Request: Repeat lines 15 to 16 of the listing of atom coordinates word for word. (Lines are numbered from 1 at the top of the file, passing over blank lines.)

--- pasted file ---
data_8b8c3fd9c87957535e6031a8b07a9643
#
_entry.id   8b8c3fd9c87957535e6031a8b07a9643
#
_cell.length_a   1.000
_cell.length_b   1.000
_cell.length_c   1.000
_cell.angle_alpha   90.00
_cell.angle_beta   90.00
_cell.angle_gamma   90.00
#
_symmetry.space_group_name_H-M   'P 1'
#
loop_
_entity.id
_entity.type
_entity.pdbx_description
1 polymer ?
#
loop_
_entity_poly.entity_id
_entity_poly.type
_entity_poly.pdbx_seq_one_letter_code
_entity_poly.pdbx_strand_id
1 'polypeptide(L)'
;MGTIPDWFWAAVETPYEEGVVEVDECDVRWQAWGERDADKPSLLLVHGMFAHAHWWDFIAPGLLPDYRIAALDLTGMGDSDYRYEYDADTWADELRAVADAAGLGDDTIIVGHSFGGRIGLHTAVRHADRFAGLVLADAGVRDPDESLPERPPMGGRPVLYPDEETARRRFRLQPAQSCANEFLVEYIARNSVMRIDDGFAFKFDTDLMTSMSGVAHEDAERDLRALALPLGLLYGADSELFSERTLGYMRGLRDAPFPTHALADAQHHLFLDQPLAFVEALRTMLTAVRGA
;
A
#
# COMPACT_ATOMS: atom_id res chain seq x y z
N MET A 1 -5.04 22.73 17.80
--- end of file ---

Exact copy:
_entity.id
_entity.type